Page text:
FCC 24/7 Operations CenterPhone: 202-418-1122
Hurricanes are the biggest natural disasters threatening the Southern USA. The official hurricane season is from June 1 through November 30 with the strongest activity usually occuring in August and September.
This page contains information about hurricane preparedness, response, and recovery.
Tips for Communicating During an Emergency
- Limit non-emergency phone calls. This will minimize network congestion, free up "space" on the network for emergency communications and conserve battery power if you are using a wireless phone;
- Keep all phone calls brief. If you need to use a phone, try to use it only to convey vital information to emergency personnel and/or family;
- For non-emergency calls, try text messaging, also known as short messaging service (SMS) when using your wireless phone. In many cases text messages will go through when your call may not. It will also help free up more "space" for emergency communications on the telephone network;
- If possible, try a variety of communications services if you are unsuccessful in getting through with one. For example, if you are unsuccessful in getting through on your wireless phone, try a messaging capability like text messaging or email. Alternatively, try a landline phone if one is available. This will help spread the communications demand over multiple networks and should reduce overall congestion;
- Wait 10 seconds before redialing a call. On many wireless handsets, to re-dial a number, you simply push "send" after you've ended a call to redial the previous number. If you do this too quickly, the data from the handset to the cell sites do not have enough time to clear before you've resent the same data. This contributes to a clogged network;
- Have charged batteries and car-charger adapters available for backup power for your wireless phone;
- Maintain a list of emergency phone numbers in your phone;
- If in your vehicle, try to place calls while your vehicle is stationary;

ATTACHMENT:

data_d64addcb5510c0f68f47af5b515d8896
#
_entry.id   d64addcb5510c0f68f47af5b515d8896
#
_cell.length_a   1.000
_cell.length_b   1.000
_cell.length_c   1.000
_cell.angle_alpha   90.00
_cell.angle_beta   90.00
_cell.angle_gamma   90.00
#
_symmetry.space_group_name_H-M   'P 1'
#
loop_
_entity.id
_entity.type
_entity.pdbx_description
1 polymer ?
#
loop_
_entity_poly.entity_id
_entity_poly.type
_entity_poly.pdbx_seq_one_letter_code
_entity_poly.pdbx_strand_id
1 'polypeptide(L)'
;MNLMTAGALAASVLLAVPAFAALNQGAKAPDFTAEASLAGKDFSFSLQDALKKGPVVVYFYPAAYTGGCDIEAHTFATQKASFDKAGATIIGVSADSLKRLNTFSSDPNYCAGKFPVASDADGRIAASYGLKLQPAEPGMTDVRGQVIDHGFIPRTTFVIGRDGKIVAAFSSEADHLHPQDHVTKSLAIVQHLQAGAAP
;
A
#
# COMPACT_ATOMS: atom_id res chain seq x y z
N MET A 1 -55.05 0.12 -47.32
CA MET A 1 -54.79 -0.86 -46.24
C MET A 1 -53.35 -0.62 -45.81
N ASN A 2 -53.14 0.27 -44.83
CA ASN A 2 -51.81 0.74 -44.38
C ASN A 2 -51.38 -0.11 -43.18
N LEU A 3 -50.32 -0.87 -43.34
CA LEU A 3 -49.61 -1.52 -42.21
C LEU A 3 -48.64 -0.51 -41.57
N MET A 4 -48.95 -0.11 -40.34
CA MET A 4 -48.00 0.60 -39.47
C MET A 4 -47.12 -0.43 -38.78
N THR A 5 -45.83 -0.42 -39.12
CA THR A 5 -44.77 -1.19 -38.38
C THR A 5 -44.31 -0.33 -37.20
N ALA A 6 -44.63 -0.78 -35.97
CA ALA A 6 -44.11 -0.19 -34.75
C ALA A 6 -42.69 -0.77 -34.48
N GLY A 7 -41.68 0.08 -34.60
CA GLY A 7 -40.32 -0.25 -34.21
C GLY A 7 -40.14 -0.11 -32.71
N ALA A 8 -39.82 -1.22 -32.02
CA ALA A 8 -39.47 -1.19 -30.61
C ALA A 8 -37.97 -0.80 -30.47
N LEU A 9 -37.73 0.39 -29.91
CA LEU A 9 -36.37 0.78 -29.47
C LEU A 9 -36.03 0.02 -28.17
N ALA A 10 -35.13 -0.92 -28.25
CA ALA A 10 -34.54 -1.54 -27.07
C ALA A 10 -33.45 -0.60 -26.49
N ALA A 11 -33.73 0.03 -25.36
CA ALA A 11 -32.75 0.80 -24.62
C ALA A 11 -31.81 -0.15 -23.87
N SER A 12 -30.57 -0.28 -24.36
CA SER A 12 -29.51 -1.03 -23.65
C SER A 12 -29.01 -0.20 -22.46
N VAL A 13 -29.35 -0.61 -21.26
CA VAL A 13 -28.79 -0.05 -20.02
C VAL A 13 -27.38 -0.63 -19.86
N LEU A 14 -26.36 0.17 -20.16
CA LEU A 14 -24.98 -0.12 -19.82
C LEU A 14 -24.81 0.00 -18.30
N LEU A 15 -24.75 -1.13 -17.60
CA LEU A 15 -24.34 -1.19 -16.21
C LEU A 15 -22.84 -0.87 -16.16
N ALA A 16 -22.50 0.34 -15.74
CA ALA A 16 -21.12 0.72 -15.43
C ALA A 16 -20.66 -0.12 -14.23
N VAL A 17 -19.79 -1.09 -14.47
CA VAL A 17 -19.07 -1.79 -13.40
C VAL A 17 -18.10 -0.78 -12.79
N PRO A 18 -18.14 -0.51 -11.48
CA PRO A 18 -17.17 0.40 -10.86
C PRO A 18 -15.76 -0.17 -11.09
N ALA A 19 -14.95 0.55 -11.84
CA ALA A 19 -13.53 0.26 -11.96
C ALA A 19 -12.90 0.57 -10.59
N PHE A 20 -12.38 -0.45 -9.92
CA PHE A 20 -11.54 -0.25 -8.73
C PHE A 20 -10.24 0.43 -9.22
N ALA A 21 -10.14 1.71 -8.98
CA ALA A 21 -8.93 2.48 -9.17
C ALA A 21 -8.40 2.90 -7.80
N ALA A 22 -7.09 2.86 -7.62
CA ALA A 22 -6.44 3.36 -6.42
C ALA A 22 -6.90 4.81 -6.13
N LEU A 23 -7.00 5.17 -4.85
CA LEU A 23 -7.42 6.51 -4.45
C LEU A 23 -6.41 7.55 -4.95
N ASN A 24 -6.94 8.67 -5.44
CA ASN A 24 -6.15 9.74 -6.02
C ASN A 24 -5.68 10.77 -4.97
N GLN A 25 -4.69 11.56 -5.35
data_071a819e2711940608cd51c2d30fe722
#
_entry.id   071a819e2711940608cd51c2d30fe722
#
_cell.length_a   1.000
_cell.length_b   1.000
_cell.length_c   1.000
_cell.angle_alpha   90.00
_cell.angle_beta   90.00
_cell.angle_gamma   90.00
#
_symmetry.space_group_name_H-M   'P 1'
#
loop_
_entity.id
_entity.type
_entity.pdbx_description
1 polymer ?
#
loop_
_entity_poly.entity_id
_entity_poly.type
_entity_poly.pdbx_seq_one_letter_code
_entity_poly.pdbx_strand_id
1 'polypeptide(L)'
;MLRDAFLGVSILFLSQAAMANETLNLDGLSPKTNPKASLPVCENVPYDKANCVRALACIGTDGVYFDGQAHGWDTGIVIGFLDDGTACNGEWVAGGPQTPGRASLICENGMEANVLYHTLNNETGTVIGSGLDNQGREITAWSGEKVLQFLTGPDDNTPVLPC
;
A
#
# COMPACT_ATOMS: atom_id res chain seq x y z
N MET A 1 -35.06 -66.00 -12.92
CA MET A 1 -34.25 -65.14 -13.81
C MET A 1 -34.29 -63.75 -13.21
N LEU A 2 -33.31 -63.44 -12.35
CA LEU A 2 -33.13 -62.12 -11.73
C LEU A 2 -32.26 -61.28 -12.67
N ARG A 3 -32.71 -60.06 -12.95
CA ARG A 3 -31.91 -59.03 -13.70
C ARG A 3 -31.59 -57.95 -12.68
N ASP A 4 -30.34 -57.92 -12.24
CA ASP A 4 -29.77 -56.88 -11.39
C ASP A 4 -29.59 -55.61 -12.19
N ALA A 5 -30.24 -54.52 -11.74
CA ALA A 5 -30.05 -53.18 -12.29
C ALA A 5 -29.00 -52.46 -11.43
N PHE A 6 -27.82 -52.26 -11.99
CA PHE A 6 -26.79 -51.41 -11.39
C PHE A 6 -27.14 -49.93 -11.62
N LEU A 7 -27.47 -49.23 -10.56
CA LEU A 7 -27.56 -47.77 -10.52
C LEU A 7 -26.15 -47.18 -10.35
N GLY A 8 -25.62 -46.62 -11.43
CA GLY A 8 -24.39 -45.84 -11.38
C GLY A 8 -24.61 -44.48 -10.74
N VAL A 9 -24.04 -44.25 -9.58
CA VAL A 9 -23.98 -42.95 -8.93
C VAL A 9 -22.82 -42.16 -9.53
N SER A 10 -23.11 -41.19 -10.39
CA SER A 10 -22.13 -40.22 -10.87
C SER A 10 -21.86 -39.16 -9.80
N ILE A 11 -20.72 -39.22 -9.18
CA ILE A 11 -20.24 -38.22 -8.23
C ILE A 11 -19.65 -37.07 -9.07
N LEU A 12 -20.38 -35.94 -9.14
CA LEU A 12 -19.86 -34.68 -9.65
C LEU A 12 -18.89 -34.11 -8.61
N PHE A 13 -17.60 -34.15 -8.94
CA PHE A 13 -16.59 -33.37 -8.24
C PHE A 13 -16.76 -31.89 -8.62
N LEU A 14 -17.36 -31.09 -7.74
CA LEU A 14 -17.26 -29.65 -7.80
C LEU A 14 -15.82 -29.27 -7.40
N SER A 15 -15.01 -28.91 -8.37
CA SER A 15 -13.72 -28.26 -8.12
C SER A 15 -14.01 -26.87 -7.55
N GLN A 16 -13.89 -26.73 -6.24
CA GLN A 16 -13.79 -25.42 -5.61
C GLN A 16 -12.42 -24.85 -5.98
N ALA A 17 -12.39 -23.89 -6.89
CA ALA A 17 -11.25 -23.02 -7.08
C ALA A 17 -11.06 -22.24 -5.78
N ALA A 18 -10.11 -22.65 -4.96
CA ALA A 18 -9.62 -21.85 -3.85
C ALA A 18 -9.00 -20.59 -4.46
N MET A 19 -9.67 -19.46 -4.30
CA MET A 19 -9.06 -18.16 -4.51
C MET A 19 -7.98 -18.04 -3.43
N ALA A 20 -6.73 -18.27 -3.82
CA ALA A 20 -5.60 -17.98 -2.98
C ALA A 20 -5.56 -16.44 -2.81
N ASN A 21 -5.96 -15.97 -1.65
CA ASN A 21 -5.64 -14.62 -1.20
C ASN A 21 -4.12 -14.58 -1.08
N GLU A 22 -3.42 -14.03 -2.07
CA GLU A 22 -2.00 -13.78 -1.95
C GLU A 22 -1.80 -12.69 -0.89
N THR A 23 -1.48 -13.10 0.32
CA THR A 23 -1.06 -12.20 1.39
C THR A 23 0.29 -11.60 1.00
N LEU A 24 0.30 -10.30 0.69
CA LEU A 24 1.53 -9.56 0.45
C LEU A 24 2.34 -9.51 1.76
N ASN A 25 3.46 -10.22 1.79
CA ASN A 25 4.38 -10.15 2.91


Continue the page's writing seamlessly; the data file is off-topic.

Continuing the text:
- Have a family communications plan in place. Designate someone out of the area as a central contact, and make certain all family members know who to contact if they become separated;
- If you have Call Forwarding on your home number, forward your home number to your wireless number in the event of an evacuation. That way you will get incoming calls from your landline phone;
- After the storm has passed, if you lose power in your home, try using your car to charge cell phones or listen to news alerts on the car radio. But be careful – don’t try to reach your car if it is not safe to do so, and remain vigilant about carbon monoxide emissions from your car if it is a closed space, such as a garage;
- Tune-in to broadcast and radio news for important news alerts.
- 9/21/2011Tips for Communicating Before, During & After DisastersJoint FEMA & FCC Release: Word
- 9/21/2011FEMA & FCC Unveil New Tip Sheet for Consumers on How To Communicate During Disasters.News Release: Word
- 8/27/2011Important Tips to Communicate During Emergencies for Residents Preparing for Hurricane Irene. FCC closely monitoring path of Hurricane Irene, coordinating with FEMA and other federal partners for emergency preparation and response.News Release: Acrobat
- 8/26/2011The FCC's Public Safety and Homeland Security Bureau Announces the Activation of the Disaster Information Reporting System (DIRS) in Response to Hurricane Irene.
- 8/26/2011The International Bureau Issues Procedures To Provide Emergency Communications in Areas Affected by Hurricane Irene.
In Preparation for Hurricane Season the FCC Reminds Communications Providers that the Agency can Assist Them with Their Emergency Response Efforts.
Public Notice: Word | Acrobat
- Carolinas Outreach Tour 2010
- Pennsylvania Outreach Tour 2010
- Alaska Outreach Tour 2010
- Alabama Outreach Tour 2009
- Gulf Coast Outreach Tour 2009
Track The Weather